A “killer” shrimp has invaded UK waters and is feeding on native fish and insect larvae, North West water company United Utilities has warned.

Dubbed the “killer shrimp” by biologists for its appetite, it often kills its prey and leaves it uneaten.

The predator also alters the ecology of habitats it invades.

United Utilities says a new fishing craze from the US is behind the spread.

The craze has seen anglers use “floating tubes” - large inflatable tyres - to fish on water.

The tubes, which are easily transported, are thought to be helping the species spread by transferring eggs between rivers and other watercourses such as reservoirs.

United Utilities has confirmed it has banned the use of floating tubes at all its recreational reservoirs across the North West.

Originally from a region between the Black Sea and the Caspian Sea, the shrimp has spread across most of Western Europe in the past 10 years.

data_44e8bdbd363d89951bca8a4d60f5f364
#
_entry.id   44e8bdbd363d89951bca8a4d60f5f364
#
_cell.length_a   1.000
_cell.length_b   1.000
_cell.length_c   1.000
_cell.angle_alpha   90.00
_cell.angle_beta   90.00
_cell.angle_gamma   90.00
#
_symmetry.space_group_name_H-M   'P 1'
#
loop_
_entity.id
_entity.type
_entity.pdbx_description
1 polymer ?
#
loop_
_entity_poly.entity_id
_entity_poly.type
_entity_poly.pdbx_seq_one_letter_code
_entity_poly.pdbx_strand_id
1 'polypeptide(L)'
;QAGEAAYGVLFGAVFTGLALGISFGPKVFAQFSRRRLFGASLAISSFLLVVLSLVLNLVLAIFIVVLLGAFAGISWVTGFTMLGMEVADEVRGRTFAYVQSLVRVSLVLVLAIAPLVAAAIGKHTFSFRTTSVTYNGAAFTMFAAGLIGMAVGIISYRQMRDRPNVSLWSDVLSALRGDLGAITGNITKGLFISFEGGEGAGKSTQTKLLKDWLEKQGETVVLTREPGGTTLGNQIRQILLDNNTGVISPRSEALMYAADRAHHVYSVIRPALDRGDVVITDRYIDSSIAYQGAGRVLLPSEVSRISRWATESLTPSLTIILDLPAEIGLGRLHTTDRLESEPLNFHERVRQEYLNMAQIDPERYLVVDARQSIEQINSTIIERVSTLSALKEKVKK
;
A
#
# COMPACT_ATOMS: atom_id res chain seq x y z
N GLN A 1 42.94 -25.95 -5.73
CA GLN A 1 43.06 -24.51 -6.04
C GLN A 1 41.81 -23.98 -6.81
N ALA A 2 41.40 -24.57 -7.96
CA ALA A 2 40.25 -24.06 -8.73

They can be as small as 3mm but may grow up to 30mm long, making it much larger than native freshwater shrimp.

Bosses at the company are working closely with the Environment Agency, county councils and fishery clubs to safeguard its waters.

Bryan Homan, water catchment operations manager, said: “Despite their fearsome name, the shrimp are not a threat to people.

"But the damage they could cause to our environment here in the North West is very real.”

An Environment Agency spokesman said: “It poses a serious threat to native wildlife in our rivers, lakes and streams and right now the priority is to establish how widespread the shrimp is and contain it through effective biosecurity measures.”